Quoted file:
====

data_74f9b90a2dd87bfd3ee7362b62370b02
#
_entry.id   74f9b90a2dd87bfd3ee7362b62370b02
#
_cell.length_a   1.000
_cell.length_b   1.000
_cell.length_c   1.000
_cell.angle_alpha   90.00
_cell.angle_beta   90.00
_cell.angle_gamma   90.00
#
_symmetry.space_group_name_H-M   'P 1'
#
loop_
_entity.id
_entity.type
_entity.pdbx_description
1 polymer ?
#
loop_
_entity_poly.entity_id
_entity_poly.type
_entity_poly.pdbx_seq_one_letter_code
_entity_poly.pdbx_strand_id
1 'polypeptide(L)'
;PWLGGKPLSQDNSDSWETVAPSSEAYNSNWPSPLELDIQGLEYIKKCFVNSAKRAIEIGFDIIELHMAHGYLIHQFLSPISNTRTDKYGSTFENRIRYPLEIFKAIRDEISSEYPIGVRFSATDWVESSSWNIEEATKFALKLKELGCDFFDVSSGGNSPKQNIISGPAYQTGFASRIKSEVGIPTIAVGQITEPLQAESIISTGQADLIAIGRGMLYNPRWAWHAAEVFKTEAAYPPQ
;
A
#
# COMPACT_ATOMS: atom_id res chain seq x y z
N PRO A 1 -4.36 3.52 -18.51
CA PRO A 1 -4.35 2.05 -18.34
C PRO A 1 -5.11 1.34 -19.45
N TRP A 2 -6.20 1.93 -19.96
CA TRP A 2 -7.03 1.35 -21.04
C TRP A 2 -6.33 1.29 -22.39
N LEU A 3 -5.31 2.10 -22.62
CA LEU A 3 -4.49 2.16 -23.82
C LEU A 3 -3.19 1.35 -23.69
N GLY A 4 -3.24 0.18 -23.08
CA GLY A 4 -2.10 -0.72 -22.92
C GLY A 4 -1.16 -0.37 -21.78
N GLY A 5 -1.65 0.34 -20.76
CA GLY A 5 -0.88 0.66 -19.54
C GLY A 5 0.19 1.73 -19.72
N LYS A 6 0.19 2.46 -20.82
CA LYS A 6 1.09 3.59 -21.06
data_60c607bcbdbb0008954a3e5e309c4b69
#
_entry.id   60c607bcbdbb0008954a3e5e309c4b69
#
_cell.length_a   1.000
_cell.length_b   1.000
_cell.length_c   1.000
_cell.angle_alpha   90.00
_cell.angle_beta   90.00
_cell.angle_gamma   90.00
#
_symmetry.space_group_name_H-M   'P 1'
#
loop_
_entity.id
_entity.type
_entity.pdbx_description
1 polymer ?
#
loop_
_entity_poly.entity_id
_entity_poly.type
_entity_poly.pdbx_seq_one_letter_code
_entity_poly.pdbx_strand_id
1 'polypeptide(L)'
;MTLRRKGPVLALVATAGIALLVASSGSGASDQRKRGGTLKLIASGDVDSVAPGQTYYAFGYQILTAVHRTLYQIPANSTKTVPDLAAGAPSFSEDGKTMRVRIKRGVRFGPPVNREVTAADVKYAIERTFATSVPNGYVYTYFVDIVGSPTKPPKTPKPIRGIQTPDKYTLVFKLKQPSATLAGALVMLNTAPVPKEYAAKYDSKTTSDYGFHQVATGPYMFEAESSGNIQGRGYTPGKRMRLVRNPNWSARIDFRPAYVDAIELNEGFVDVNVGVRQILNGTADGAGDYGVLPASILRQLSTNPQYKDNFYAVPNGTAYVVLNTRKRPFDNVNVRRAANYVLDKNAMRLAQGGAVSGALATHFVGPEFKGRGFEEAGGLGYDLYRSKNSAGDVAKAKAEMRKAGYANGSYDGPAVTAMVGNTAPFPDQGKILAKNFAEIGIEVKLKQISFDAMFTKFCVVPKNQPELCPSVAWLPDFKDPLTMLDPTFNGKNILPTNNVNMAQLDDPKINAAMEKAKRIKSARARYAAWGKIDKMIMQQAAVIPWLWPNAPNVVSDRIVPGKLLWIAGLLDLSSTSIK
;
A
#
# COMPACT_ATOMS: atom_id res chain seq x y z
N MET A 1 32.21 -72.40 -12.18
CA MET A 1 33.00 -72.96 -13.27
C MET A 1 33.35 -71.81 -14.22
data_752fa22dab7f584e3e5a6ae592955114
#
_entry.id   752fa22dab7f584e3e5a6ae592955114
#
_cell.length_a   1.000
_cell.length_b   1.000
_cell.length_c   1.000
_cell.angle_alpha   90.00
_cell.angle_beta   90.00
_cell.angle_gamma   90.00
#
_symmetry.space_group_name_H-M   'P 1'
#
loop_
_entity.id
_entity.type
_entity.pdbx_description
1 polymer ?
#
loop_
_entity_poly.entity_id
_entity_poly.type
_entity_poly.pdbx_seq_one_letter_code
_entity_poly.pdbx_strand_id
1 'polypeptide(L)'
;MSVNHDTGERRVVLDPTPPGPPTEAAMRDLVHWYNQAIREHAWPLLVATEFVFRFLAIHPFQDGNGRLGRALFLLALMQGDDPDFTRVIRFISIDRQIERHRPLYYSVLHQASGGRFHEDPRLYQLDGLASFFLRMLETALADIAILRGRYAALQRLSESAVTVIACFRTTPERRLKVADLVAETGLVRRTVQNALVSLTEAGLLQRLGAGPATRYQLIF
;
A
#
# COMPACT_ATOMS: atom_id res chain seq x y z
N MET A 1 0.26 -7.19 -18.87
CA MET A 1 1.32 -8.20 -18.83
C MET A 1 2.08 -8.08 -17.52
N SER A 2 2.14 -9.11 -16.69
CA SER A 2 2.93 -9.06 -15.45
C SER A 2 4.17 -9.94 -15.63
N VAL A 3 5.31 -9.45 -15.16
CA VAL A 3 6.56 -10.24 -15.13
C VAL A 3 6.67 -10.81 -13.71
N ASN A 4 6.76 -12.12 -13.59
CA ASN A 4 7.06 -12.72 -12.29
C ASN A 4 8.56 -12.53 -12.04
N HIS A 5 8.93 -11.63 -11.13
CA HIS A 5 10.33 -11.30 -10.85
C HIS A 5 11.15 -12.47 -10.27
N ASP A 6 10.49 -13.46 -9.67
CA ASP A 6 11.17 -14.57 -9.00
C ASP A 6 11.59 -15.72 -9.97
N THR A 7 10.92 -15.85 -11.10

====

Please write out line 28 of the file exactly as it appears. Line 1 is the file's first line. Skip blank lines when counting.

A